The Kenyan government has moved to ban second-hand electronics devices importation as from next year. The People Daily reported that the ban affects electronic devices such as old laptops and desktops. Most of the devices get into the country through companies and donors to institutions as well as schools.
Kenya decides to ban second-hand electronics
The Director of Environment Education Ayub Macharia indicated that Kenya has been receiving a lot of e-waste from developed countries. As a result, the Kenyan government is enacting tighter regulations to ban second-hand electronics importation. Macharia was speaking during the International E-Waste Day held at WEEE Centre Utawala. WEEE (Waste Electrical and Electronic Equipment) is a recycling services organization owned and run by local entrepreneurs with support from international partners.
He added that they would anchor the decision to ban second-hand electronics devices in the Extended Producer Responsibility Regulation. Macharia added that the regulations would become operational by March 2020.
Ban on second-hand electronics importation to affect low-income Kenyans
The move will consequently enhance the value of electronics, according to Macharia. He further asserted that usually, the electronic devices responsible e-waste is electric cables and equipment, mobile phones, and TVs. The move will, of course, lead to importers incurring an extra fee on the price of the devices.
This will thus push them to into reconsidering their budget plans for the importation of second-hand electronics. Consequently, this will affect businesses that rely on second-hand devices as the main source of revenue. Companies most affected by the ban include Pigia Me, Symian, and Lidoc Kenya Limited.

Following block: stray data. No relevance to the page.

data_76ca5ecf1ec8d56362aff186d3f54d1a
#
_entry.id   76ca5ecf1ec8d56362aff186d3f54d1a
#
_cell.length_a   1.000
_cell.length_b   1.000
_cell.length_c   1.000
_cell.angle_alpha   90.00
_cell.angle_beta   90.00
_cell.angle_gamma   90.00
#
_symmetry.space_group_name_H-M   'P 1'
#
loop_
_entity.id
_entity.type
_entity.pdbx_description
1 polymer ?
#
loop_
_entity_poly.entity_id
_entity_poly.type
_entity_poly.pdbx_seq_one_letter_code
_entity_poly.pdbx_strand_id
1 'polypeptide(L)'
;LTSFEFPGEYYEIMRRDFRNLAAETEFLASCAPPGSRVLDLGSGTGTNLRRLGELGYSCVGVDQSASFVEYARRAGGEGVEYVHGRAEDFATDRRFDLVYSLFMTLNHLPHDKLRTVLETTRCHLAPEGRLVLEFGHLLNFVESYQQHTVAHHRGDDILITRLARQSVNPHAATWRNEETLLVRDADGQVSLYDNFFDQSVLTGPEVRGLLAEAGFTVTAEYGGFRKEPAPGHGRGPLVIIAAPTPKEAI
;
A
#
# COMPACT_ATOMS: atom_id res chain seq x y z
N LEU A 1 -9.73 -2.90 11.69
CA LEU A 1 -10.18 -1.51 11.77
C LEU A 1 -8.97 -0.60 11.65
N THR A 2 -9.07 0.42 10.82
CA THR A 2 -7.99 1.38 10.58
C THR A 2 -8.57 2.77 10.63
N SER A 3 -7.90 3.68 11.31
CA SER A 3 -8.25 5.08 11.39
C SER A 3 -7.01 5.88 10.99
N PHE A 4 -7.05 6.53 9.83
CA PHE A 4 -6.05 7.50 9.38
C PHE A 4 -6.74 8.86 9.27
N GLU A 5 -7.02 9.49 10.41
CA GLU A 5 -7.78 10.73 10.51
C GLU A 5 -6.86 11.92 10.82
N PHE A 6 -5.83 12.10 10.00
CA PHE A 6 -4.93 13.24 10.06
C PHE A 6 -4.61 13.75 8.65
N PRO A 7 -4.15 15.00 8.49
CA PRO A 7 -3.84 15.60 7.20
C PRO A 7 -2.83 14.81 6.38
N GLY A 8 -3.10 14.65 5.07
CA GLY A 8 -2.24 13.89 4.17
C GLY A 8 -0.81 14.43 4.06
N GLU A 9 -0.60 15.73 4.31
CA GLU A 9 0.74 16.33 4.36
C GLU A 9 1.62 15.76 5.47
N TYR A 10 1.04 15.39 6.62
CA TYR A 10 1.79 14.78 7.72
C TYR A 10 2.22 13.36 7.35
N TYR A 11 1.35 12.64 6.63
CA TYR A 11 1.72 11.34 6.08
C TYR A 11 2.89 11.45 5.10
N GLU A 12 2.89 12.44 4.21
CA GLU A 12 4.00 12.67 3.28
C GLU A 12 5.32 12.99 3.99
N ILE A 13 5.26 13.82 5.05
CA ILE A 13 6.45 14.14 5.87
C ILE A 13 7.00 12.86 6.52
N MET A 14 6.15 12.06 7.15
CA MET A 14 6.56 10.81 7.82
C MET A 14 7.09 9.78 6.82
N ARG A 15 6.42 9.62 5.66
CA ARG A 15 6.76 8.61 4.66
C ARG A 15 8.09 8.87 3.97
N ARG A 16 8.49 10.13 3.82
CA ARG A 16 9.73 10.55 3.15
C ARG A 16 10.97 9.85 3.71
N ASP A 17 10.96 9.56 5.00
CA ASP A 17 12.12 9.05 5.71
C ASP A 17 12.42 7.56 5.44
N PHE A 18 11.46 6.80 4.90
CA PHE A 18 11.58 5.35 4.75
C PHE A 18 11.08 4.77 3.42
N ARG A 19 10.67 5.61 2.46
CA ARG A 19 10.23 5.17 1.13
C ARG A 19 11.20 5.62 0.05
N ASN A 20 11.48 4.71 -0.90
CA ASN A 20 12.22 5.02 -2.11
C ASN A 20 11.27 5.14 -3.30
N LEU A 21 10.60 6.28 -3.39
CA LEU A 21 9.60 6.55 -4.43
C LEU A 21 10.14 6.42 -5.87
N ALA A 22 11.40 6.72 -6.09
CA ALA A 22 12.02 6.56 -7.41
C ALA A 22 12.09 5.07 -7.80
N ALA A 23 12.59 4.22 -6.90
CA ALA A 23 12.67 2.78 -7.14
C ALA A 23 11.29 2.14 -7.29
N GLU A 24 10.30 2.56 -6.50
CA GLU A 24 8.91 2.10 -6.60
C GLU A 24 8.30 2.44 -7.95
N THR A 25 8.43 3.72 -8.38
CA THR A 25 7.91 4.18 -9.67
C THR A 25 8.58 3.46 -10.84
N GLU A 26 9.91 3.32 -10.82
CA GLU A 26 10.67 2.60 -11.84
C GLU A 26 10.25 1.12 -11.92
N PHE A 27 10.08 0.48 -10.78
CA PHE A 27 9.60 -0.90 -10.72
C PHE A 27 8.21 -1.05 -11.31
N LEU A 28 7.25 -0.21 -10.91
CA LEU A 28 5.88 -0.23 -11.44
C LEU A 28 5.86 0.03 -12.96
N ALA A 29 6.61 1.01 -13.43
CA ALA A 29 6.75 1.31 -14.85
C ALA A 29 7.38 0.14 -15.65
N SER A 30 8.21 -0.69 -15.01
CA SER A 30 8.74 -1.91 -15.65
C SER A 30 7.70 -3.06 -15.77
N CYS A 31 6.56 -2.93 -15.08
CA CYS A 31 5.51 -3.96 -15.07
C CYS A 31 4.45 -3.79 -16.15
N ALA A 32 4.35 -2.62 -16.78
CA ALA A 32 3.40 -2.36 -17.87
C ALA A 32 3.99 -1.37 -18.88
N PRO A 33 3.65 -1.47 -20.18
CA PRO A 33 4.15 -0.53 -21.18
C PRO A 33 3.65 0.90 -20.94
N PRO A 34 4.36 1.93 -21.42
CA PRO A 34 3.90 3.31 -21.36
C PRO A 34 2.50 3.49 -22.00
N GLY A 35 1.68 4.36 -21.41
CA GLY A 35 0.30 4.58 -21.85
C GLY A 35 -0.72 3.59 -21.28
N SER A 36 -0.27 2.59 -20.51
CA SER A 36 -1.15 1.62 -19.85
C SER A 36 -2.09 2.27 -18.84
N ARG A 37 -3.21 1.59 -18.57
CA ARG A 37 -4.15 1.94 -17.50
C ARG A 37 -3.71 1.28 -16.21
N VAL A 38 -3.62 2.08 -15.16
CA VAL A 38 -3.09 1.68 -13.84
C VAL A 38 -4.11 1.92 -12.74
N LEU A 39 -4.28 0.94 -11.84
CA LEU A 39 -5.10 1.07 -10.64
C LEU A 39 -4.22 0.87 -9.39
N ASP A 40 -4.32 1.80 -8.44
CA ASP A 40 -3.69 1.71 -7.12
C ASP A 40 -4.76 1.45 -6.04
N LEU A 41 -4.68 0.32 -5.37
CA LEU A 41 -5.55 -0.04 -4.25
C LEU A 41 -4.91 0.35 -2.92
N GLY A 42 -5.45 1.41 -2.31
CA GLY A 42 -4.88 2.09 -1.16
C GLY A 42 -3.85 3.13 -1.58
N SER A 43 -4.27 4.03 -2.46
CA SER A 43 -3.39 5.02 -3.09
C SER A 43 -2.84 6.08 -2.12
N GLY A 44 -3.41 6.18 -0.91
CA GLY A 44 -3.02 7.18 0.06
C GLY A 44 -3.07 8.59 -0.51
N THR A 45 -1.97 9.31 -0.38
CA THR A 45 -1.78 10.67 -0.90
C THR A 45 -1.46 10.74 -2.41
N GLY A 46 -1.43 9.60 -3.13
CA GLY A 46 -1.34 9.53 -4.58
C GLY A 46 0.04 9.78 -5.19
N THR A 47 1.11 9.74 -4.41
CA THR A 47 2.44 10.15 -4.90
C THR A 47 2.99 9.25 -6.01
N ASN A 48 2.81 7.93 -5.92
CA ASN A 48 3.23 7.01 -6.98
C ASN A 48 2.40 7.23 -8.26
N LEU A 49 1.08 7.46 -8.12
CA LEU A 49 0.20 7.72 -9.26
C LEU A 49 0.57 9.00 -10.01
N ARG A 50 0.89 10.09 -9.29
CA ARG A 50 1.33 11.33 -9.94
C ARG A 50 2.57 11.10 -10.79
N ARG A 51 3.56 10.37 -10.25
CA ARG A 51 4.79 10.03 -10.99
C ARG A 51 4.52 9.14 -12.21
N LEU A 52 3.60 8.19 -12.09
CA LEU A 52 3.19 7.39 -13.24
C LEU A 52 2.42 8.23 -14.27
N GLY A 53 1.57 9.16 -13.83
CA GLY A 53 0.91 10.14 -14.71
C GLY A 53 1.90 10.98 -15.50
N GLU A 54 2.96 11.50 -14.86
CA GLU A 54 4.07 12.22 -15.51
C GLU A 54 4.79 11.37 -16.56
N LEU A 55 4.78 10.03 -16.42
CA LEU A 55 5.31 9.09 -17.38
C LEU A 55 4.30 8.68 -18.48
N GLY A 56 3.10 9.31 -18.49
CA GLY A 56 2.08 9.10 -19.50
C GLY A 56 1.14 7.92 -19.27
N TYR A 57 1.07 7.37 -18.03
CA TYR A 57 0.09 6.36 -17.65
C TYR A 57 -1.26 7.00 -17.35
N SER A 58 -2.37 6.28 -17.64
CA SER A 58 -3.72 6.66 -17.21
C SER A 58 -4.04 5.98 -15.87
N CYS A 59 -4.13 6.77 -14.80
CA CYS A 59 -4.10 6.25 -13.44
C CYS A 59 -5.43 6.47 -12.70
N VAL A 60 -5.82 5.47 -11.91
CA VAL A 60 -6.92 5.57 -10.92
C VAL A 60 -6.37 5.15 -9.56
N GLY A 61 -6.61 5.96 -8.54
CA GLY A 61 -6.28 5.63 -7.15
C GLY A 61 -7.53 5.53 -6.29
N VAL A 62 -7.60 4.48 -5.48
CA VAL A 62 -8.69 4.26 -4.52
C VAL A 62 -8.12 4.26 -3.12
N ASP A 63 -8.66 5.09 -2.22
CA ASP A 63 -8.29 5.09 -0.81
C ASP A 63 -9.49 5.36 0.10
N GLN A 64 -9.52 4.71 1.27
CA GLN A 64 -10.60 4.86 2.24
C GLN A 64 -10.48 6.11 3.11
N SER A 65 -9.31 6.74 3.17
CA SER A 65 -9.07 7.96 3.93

Equally, after the ban comes into force, the worst hit will be low-income Kenyans. They will now have to part with more cash because the cost of new electronic devices will be high.
Kenya generates 44,000 tonnes of e-waste
According to Boniface Mbithi, the WEEE General Manager management of e-waste is a big challenge in the world today. For instance, Kenya produces around 44,000 tonnes of e-waste annually. However, this figure could be higher, according to Mbithi. This is because Kenya doesn’t have a framework to collect data on the same. So far, WEEE can only manage to collect around 25 tonnes of waste per month. This is underwhelming considering WEEE has the capacity to of collecting up to 100 tonnes per month.
Macharia indicated that businesses selling non-biodegradable devices would have to conform to a deposit return scheme. This, therefore, means that there will be an extra fee added to the price or the device. The buyer will only get the extra amount back when they return the device, or they get to buy a new one by adding some amount of cash
The Director of Criminal investigations has equally issued a statement warning Kenyans to be aware of where and how they buy their electronics.